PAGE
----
Paul Wagner, instructor extraordinaire, is off on some high class wine junkett to an exotic locale. In his place was the ever capable Norma Poole, sommelier of epic proportion.
The assignment for the class was to watch a classic Japanese movie called “Tampopo”, a “Noodle Western” by director Juzo Atami.
“Tampopo” is the humorous story of a woman named who tries to maintain the noodle shop her late husband left her. She is not a very talented cook and the movie revolves around a main story of her journey from modest talent to perfection in the “way of the noodle”.
The overall theme of the movie is love of food, in all it’s forms and ways. From the funny to the sensual and everything in between.
An old woman who is compulsive about squeezing food to determine it’s freshness, much to the chagrin of the grocer.
buy cialis professional generic https://buynoprescriptionrxonline.net/cialis_professional.html over the counter
These are just some of the several vignettes in the film, all outshined by one of a Yakuza (Japanese gangster) and his mistress on a fancy hotel room, Their steamy culinary adventures of the flesh are culminated in a scene where they pass an unbroken egg yolk from moth to mouth, until it breaks and oozes all over.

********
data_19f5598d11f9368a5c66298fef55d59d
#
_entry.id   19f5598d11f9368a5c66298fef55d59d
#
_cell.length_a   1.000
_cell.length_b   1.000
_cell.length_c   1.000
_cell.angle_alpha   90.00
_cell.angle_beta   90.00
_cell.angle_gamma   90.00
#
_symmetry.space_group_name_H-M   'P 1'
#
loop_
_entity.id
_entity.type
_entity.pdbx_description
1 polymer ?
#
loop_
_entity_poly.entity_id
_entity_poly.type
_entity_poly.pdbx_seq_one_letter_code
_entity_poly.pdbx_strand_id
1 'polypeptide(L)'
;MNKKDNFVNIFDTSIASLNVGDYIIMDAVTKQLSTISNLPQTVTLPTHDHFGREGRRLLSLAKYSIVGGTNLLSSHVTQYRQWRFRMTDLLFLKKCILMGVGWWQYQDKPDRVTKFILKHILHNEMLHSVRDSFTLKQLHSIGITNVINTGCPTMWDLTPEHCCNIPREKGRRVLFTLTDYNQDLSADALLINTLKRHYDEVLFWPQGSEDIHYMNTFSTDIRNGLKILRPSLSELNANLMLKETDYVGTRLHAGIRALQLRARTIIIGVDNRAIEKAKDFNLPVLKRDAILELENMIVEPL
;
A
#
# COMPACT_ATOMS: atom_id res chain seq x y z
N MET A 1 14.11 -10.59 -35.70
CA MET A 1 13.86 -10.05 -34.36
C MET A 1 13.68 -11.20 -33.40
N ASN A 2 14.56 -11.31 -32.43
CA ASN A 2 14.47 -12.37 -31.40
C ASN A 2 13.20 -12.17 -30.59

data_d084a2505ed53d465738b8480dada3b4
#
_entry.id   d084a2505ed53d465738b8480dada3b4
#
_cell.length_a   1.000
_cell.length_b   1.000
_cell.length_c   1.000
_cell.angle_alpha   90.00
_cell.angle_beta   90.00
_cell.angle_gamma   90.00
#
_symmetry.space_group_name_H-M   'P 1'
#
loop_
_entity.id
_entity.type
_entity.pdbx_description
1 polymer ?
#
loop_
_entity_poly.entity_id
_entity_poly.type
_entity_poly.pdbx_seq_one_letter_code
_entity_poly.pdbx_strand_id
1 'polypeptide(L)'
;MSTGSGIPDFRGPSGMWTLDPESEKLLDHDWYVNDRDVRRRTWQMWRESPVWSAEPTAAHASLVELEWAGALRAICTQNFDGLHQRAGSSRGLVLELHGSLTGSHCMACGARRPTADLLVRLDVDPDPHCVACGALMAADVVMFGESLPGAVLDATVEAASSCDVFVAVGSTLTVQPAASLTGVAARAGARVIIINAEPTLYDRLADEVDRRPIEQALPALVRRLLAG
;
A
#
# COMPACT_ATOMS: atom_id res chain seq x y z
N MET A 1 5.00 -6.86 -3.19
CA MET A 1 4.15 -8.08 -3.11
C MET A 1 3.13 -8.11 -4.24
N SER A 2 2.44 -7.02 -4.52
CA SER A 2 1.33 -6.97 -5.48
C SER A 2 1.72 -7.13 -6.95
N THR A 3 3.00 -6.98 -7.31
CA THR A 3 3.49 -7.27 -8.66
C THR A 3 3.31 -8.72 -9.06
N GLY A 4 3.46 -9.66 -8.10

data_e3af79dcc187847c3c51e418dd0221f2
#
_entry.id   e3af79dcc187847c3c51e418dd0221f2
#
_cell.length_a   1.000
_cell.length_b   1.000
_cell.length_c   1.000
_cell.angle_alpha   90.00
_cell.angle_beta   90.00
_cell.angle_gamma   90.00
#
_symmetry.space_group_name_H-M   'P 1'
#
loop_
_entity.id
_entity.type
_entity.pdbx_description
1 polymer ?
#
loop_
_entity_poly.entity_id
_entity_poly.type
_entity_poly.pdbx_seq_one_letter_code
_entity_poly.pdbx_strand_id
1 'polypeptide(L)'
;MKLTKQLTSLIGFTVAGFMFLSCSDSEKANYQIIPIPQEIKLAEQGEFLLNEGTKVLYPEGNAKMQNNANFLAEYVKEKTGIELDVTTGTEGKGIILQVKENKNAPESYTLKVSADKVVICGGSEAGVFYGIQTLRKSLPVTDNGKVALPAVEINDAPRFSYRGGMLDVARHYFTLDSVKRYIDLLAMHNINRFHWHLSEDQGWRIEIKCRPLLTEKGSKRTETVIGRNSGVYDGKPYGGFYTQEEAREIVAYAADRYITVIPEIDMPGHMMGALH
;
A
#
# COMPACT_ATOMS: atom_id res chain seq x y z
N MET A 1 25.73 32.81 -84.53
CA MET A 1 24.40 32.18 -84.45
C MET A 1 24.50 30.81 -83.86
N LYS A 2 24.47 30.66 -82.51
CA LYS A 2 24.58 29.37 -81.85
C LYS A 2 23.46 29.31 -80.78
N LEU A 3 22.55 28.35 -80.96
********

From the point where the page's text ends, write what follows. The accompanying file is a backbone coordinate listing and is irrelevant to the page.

As a class, we discussed the film and these images and how they relate to wine and culture. Food is an integral partner with wine. They go hand in hand. The Japanese culture worships at the altar of culinary excitement. Food is ingrained as something to be respected, enjoyed with hedonistic enthusiasm and shared with others. Wine, in many cultures, has a similar place.
Even the mob of vagabonds one of the main characters goes to for advice, rummage through the garbage at the finest four-star restaurants and, like true gastronomes, mull over their relative merits and lament the decline in quality of the throw aways of the day.
As Americans, we have a long way to go to get to the point in which we love food and wine to the excesses described in this movie. But we are on our way.
I would recommend this movie, Tampopo, to anyone with an interest in food and wine. Pair it with a good udon soup and some premium sake. Definitely watch it with an open mind, full stomach and a good friend.